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Earth Science

Boiling Down the Meaning of Life 218

Posted by timothy
from the why-are-we-here-what's-life-all-about dept.
Shipud writes "A recent article in Journal of Biomolecular structure and Dynamics proposes to define life by semantic voting [Note: open-access article]: 'The definitions of life are more than often in conflict with one another. Undeniably, however, most of them do have a point, one or another or several, and common sense suggests that, probably, one could arrive to a consensus, if only the authors, some two centuries apart from one another, could be brought together. One thing, however, can be done – short of voting in absentia – asking which terms in the definitions are the most frequent and, thus, perhaps, reflecting the most important points shared by many.' The author arrives at a six-word definition, as explained here."
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Boiling Down the Meaning of Life

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  • Monty Python already knew what it was: look here [wikiquote.org] for some quotes.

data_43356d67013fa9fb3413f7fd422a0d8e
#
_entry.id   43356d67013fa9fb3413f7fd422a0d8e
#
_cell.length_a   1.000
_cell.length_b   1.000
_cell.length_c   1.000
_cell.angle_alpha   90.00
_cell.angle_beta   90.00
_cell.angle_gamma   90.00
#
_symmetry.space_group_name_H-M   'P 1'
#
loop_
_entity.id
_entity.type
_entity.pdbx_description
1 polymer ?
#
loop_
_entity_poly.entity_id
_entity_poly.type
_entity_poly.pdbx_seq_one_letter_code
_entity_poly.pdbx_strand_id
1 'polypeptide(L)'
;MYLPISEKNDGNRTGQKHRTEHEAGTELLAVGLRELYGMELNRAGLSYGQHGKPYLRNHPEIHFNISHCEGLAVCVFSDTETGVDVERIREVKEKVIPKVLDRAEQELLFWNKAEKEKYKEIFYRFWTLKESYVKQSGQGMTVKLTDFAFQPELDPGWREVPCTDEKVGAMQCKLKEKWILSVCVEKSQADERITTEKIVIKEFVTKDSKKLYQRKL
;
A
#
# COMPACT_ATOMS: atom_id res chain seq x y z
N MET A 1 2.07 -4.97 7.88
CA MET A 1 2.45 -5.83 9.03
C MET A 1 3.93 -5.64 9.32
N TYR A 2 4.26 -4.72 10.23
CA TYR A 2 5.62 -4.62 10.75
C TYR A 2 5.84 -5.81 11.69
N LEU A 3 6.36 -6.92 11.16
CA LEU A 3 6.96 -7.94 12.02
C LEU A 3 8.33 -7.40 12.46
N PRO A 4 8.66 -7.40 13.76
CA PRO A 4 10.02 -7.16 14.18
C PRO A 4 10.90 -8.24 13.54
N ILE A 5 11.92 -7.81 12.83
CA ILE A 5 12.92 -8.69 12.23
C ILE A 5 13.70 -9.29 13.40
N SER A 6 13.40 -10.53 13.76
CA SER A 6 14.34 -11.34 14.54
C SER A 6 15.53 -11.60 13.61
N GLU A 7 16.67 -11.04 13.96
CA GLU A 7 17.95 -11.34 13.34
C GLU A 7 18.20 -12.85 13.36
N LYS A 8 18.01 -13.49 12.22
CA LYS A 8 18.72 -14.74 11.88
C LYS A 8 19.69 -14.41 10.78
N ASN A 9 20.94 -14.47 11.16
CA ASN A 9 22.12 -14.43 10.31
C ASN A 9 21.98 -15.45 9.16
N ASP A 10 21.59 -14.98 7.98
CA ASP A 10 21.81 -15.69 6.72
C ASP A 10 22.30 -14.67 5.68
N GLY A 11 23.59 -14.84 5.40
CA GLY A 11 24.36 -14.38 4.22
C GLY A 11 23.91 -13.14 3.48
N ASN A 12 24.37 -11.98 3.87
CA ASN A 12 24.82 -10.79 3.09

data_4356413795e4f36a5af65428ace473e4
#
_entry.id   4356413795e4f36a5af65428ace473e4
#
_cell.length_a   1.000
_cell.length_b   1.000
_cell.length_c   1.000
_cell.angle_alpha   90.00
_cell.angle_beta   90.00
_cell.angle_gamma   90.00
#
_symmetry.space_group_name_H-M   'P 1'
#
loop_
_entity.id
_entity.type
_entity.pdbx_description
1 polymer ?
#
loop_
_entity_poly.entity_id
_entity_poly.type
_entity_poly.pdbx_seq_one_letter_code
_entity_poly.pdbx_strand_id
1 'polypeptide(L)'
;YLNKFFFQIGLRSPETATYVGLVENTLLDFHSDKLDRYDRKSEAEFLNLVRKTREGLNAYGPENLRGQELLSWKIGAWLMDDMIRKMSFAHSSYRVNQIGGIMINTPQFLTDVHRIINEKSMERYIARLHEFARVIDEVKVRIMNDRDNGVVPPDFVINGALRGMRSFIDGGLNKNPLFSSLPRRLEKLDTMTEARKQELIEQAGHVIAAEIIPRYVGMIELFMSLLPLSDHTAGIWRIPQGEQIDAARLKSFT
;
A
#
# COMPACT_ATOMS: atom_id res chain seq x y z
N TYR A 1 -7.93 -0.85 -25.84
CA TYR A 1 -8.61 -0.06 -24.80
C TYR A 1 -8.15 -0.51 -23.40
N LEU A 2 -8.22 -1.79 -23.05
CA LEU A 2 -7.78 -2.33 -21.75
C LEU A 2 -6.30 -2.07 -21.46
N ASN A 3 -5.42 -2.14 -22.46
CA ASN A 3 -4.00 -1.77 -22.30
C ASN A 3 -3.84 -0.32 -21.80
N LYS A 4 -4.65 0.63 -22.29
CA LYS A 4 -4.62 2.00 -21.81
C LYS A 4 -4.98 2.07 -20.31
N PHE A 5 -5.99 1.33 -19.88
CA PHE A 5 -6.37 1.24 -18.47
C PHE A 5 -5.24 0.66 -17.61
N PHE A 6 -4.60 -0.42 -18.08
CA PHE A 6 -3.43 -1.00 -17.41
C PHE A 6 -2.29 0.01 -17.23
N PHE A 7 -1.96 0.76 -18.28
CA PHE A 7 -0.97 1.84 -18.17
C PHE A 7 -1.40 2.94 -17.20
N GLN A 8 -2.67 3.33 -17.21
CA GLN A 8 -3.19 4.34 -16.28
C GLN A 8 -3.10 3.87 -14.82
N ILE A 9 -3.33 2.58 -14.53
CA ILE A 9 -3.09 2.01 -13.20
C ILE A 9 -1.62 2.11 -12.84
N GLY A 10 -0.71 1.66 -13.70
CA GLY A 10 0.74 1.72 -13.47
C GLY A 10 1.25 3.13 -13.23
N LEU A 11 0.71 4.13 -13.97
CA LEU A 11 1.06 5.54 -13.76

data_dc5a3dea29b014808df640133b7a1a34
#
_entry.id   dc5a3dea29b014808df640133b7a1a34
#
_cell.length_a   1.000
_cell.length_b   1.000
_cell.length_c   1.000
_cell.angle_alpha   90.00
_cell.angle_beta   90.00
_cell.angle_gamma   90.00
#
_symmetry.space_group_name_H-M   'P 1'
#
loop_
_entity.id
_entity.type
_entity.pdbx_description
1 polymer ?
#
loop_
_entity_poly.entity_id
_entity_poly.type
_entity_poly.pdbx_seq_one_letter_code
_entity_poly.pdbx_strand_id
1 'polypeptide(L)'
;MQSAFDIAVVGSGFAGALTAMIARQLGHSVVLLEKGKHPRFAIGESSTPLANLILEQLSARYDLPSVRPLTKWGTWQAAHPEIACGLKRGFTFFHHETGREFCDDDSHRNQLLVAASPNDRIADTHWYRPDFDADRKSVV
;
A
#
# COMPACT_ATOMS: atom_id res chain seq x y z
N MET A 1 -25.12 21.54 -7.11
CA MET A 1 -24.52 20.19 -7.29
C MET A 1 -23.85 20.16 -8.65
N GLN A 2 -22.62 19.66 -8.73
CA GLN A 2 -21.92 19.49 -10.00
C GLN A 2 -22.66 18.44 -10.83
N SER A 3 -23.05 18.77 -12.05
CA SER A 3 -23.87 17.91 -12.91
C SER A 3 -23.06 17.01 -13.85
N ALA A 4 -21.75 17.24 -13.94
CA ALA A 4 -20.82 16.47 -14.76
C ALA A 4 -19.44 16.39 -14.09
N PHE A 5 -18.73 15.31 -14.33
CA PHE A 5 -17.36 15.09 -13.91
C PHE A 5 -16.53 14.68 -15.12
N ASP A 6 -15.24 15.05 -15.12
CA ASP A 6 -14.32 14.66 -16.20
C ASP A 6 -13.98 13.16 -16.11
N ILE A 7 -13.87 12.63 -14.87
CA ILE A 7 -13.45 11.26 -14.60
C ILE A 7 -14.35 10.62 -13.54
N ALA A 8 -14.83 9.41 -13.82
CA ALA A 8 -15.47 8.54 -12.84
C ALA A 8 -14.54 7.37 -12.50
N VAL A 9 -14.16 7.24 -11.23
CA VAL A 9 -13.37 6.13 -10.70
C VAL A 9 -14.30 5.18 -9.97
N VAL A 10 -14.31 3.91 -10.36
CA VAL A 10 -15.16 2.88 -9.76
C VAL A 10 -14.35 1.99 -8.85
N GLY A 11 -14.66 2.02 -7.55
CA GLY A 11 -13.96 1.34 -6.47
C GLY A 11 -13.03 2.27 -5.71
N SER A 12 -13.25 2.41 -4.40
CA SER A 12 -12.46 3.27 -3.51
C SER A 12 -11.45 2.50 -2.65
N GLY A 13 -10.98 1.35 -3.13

• by bazald (886779) <bazald@zenip e x . c om> on Sunday February 12, 2012 @03:52AM (#39009963) Homepage

    Life may have many definitions but no meaning at all.

    • by Ardeaem (625311)

      Life may have many definitions but no meaning at all.

      Yes, but "life" has both definitions and meaning.

    • by RDW (41497)

      Life may have many definitions but no meaning at all.

      I think Sartre and George Lucas said it best:

      http://www.youtube.com/watch?v=Q-uQWNd540I [youtube.com]

  • by Improv (2467) <pgunn@dachte.org> on Sunday February 12, 2012 @03:57AM (#39009971) Homepage Journal

    Seriously, what's wrong with having a bunch of competing definitions?

    • by epyT-R (613989) on Sunday February 12, 2012 @04:13AM (#39010009)

      because the passive aggressive culture we have today needs it in order to feel secure. it loves argumentum ad populum (among others).

      • Re: (Score:2, Interesting)

        by gox (1595435)

        because the passive aggressive culture we have today needs it in order to feel secure. it loves argumentum ad populum (among others).

        Most insightful comment I've seen in ages.